Closing the Digital Divide (Or Not)

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    • #1983
      Rachel Kersley

      The digital divide is a gap between demographics regarding technology and technological access. Essentially, people on one side of the digital divide have access to technologies that people on the other (or ‘wrong’) side of the divide don’t. There are any number of causes for the digital divide, many of which intersect and overlap with each other, so that people lack access for multiple reasons. That multiplicity of causes adds to the difficulty of closing the digital divide – or even just figuring out what needs to be done to close it.

      The National Broadband Network (NBN) aims to “provide access to a minimum level of broadband services across the nation”. Even if it works exactly as planned – even if it works out even better – the NBN just isn’t a viable solution for basically any of the causes of the digital divide.

      To give a few examples:

      • Choice: some people are on the other side of the digital divide because they don’t see any reason they need internet in their lives. Regardless of the accuracy of that sentiment, they obviously aren’t using the internet of their own volition – improving internet speed and accessibility (and being very publically vocal about doing so) might change some people’s minds, but it’s not particularly likely, and even if it did happen it wouldn’t be very many people at all.
      • Finance: people who are low down on the socio-economic scale might not be able to afford an internet-capable device. Or if they have a device, they might not be able to afford internet. Homeless people have even more of a problem – libraries often don’t allow non-members to use their computers, while becoming a member requires proof of address. Obviously, no one on the wrong side of the digital divide because of financial issues is going to find their circumstances much changed by the NBN.
      • Disability and accessibility: there are two main parts to this aspect of the digital divide. The first is simple accessibility – or lack thereof. Some disabilities make it extremely difficult for people to use devices or the internet – especially when people avoid doing anything to make their content more accessible – putting them on the wrong side of the digital divide. The second part, which flows on from the first, is essentially the cost of accessibility. Assistive technology is available for people with accessibility issues, but it tends to be extremely expensive, which would be a problem even without taking into account the fact that disabled people tend to earn less than non-disabled people, even with all other factors being equal. At the risk of sounding like a broken record – I for one would be pretty astonished if the NBN somehow managed to help with the digital divide as caused by accessibility issues.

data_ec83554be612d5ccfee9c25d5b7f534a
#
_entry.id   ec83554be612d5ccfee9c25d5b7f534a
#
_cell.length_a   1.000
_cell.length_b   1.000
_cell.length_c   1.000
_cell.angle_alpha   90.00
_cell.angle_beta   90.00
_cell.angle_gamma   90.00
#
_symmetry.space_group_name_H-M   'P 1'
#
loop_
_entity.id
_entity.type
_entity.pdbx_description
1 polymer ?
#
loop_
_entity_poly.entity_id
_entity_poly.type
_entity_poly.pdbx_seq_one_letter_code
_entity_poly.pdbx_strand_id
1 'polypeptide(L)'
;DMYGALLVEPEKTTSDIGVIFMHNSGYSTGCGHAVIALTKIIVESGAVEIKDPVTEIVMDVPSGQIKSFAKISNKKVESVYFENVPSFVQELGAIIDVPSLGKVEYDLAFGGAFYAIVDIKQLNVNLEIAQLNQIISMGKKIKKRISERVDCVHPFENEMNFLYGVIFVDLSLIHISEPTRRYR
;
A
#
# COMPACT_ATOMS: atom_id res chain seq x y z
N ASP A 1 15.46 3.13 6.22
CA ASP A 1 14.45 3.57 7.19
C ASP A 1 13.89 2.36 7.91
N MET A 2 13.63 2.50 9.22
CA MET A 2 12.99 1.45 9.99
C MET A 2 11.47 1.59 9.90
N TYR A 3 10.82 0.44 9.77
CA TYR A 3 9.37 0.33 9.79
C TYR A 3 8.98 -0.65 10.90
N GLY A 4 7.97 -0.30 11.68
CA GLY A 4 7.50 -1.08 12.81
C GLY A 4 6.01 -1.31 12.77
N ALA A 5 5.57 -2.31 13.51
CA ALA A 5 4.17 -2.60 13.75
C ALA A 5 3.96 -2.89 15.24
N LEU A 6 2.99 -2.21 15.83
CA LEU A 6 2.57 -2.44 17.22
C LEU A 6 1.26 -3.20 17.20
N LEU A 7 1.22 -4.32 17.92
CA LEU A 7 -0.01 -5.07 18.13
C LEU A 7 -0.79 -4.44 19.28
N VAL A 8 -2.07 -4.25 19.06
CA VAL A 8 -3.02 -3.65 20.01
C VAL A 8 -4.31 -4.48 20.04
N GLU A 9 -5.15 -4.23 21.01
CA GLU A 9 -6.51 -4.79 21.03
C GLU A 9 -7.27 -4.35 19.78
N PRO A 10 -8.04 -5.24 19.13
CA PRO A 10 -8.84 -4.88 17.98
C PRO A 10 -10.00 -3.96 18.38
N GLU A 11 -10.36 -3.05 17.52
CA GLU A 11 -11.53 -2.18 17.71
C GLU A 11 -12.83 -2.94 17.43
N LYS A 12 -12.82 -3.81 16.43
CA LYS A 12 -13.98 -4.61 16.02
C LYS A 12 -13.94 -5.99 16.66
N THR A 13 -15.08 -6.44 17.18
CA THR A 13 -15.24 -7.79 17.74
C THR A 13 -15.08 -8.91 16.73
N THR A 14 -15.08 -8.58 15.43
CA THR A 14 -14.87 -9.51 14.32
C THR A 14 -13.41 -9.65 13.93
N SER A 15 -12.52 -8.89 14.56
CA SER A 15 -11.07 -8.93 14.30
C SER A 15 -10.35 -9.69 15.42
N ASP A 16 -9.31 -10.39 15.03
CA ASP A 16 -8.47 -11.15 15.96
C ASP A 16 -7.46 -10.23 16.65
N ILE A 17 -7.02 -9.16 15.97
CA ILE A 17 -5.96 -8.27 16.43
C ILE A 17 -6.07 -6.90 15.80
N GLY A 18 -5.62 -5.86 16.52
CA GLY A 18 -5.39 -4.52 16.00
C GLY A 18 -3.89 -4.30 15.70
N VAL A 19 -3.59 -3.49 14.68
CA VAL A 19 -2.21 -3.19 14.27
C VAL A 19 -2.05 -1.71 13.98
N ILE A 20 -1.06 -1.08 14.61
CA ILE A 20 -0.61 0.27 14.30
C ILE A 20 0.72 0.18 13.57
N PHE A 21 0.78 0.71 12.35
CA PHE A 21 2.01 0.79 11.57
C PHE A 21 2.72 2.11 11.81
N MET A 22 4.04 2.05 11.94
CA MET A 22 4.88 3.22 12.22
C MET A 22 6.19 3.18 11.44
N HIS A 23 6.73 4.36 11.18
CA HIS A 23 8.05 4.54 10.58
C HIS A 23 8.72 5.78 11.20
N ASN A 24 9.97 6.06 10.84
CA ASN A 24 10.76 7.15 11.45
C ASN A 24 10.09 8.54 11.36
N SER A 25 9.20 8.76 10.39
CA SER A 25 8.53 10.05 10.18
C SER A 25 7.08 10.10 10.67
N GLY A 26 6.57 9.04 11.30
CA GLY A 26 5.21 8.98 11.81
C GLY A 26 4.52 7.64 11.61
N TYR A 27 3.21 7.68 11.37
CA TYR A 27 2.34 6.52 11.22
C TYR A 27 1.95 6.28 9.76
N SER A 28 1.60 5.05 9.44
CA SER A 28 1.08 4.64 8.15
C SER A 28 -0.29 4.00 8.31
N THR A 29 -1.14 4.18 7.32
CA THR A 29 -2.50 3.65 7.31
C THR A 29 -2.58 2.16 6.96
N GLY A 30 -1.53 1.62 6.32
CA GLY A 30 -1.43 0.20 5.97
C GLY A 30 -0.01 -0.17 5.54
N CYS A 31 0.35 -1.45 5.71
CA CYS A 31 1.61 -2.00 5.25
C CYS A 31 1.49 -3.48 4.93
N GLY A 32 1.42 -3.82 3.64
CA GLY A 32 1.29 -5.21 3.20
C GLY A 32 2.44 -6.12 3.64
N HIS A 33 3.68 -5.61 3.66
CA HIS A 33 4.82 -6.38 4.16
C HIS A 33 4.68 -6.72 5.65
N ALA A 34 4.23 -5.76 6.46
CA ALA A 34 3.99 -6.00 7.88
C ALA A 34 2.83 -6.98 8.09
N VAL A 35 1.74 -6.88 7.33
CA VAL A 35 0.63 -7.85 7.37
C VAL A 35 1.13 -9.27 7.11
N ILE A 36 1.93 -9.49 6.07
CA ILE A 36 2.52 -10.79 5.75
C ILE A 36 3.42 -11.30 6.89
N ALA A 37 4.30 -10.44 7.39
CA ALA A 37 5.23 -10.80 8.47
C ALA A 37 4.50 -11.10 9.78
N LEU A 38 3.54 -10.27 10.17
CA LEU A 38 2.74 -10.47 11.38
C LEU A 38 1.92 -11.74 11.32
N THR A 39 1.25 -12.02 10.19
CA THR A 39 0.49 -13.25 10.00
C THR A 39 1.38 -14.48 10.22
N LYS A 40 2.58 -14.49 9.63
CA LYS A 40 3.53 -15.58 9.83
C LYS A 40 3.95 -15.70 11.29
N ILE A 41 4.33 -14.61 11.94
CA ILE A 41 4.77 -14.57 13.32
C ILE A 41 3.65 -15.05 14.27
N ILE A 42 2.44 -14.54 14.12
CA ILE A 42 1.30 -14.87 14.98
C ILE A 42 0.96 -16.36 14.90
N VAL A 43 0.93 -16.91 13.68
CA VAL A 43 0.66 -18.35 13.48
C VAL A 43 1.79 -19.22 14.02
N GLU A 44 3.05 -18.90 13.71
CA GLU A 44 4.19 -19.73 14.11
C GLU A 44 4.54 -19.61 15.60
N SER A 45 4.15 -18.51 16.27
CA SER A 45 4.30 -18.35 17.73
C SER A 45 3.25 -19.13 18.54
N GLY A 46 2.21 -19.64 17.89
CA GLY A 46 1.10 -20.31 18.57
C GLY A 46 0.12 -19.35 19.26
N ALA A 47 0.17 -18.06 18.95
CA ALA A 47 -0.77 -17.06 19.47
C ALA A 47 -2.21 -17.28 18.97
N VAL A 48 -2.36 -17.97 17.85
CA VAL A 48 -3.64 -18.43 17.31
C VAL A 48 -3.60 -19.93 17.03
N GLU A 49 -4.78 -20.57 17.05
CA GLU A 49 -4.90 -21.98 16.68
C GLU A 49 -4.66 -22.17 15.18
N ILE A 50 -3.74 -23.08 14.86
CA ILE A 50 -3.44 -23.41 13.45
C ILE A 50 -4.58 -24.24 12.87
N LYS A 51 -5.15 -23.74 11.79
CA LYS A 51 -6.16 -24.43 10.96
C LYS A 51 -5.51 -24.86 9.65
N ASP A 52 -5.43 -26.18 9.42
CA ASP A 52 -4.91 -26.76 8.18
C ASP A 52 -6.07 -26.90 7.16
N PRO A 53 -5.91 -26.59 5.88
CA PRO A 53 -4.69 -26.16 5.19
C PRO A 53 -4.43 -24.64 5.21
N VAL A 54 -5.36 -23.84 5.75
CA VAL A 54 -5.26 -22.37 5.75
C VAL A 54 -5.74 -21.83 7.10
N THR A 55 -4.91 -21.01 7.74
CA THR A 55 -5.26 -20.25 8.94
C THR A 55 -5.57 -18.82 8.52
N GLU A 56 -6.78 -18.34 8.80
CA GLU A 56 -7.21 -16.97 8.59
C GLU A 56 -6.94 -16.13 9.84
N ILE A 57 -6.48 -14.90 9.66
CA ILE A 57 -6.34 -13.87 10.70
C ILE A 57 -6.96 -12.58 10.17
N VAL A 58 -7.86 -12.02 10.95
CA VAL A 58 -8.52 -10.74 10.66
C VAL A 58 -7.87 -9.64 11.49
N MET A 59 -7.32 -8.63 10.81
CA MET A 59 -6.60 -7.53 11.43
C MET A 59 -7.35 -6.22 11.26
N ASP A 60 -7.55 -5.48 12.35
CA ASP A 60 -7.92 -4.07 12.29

The NBN aims to provide access to a minimum level of broadband services Australia wide. And that’s great, but it’s not going to make the digital divide close. Not by a long shot.

    • #2324
      Leena Riethmuller

      Hi Rae, thanks for drawing attention to the flaws in the current plans for the NBN. I have recently had a few chats with varying people about the personal experiences with accessing technology, and your post pretty much sums it up.
      The thing that concerns me about the idea of just improving the quality of technology, is that all it does is increase the divide and does nothing to fix it. It doesn’t make it more affordable, it doesn’t (necessarily) put it in more locations, it doesn’t make it easier to use or more versatile for specific user capabilities.
      I think it’s a case of decision makers looking no further than their back yard when they are making decisions that effects everybody – even those who choose not to use digital technologies are implicated in it.
      I think that providing access (in whatever way that is for the user) through public libraries can be really helpful for decreasing the divide. I am excited that you have taken an interest in this area and I look forward to chatting with you about your research next year.

      • #2462
        Rachel Kersley

        I definitely agree that it’s a case of limited vision on the part of the people in charge.

        If the government’s going to move everything online – which unfortunately seems to be what’s going to happen – then there needs to be a lot of work done to make it accessible to everyone. One of the big things that I really hope happens is easier (and cheaper!) access to assistive technology, either through libraries or through another route.

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